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I am an accidental quilter. I had sewn all my life, first from necessity when I could not afford the clothes in “tall girl shops,” and then later, even when I could afford them, I found I could make more of them and better than what I found in the stores. But I had never made a quilt. I didn’t know anyone who quilted. In fact, I had never even seen a quilt until I moved from New York City to northwestern Pennsylvania in my 20’s. That all changed when my trusty domestic sewing machine died and no longer had parts available for repairs. I bought a new machine with all the “bells and whistles,” and then had to take classes to learn how to use it. One of the classes I took was taught by an inspirational teacher (who now also owns an HQ Sixteen) who encouraged me to try quilting. It was love at first sight. To paraphrase a Texas expression, “I was not born to quilting, but I got here as fast as I could.” I have been quilting for nine years. As my skills progressed I was invited to teach quilting classes at the shop where I had learned to quilt. One day the shop owner showed me a new machine they were now carrying – it was the HQ Sixteen. It was a manageable size, glided effortlessly across the fabric, and looked like it could handle any size project. But I reasoned that it was meant for serious quilters, not for someone like me who quilted only for pleasure. I had no reason to buy such an awesome machine. So I just kept on admiring it. My admiration changed to necessity while I was working on a quilt top of elaborately appliquéd chickens, each composed of many, many pieces of fabric. It had been a huge undertaking and I was finally close to the end. I finished quilting it on my home sewing machine when, to my dismay, I discovered that I had pulled the backing fabric too tight making the chickens mound and bulge on the top! It took me hours and hours to take out all of that quilting and re-do it again. I had had enough; I had found my compelling reason to buy the HQ Sixteen! I brought my HQ Sixteen home and expected to dive right into my next project. But a surprising thing happened – I was afraid to get started, afraid to make a mistake, afraid I would not master the machine. I inspected it daily, moved it around, practiced on muslin, but could not begin a quilt. Christmas was approaching, there were gifts to be made, but I was still paralyzed for fear that my first HQ Sixteen quilt would not be perfect. I finally decided to take “the plunge” on a T-shirt quilt for my brother. If it was a disaster, it was only T-shirts. I finished the quilt in time. It was NOT a disaster, and it was NOT perfect, but my HQ Sixteen and I had become friends. The quilting process had been a pleasure not a chore. There were no aching shoulders from pushing the quilt through my domestic machine, and no more puckered backings or bulging tops. I gave the T-shirt quilt to my brother at Christmas and was overjoyed to see his eyes light up at the sight of it. His admiring gaze made me think, “He’s admiring my quilting!” until he softly and wistfully said “Oh, how I remember that T-shirt! It was from my first marathon.” The moral of the story here is that though we are all made happy by the same quilt, it is not for the same reason.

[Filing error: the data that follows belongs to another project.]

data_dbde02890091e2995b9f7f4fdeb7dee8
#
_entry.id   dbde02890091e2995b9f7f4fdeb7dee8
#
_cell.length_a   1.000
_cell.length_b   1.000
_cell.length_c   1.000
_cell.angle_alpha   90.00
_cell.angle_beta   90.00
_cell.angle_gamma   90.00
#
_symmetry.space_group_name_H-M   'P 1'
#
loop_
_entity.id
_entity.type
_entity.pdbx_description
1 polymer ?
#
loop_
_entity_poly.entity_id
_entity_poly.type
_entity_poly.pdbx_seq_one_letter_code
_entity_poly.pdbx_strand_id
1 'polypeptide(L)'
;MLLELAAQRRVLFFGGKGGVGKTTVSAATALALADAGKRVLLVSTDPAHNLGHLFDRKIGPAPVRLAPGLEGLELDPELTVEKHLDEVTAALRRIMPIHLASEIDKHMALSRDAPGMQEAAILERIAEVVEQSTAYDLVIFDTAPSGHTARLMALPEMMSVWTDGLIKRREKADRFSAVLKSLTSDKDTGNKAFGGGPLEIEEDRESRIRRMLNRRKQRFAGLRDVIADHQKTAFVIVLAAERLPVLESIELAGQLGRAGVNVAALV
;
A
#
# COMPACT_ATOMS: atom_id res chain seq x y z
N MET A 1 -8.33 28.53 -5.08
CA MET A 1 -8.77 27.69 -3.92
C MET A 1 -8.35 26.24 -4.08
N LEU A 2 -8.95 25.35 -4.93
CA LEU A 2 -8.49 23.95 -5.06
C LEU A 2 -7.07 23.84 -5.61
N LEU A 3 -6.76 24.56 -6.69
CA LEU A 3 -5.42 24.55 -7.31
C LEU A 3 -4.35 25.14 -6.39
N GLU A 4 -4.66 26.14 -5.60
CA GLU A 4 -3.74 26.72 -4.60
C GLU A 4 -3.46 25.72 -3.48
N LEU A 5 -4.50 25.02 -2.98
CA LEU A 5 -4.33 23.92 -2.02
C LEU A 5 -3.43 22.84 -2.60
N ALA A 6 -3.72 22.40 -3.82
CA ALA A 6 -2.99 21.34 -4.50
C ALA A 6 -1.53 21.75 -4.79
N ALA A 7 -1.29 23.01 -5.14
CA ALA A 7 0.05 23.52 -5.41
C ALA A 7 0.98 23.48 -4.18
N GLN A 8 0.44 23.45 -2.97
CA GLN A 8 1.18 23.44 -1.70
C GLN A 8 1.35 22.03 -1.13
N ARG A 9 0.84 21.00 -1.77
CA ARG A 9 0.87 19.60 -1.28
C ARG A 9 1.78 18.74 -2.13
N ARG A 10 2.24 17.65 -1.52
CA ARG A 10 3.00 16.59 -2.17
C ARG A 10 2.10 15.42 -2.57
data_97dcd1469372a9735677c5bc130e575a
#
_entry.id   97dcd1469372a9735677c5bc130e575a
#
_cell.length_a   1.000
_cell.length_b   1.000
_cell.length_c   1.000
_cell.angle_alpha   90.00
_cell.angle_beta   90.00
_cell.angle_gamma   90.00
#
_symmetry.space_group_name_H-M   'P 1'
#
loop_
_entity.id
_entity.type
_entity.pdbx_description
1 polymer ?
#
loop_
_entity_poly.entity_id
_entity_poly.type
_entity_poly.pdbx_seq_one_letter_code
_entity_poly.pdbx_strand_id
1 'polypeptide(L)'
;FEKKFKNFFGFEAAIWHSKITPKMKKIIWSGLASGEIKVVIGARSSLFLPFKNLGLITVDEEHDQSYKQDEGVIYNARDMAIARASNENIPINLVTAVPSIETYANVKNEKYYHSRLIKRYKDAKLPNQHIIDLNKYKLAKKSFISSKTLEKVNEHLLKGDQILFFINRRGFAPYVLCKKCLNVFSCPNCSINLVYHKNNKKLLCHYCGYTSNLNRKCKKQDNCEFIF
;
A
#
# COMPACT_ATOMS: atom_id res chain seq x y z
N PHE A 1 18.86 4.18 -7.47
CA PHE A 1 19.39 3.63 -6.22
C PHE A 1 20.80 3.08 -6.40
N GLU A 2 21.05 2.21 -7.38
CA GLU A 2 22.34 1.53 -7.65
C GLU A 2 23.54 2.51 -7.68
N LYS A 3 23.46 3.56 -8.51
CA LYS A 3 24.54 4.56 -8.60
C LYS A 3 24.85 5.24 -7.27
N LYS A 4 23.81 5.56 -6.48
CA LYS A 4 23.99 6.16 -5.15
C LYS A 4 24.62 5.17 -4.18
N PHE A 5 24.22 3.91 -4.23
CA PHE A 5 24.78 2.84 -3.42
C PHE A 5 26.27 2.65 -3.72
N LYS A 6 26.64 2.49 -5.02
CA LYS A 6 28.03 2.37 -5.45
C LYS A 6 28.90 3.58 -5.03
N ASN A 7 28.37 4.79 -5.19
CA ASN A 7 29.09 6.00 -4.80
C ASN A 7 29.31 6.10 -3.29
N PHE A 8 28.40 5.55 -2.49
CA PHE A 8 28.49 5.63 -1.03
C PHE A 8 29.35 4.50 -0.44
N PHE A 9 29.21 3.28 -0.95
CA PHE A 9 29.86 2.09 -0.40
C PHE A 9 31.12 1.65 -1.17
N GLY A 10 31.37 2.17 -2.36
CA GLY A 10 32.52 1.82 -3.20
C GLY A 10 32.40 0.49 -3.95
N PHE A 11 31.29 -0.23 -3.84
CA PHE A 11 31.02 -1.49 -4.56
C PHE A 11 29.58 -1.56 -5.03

I own the following HQ machine: HQ Sixteen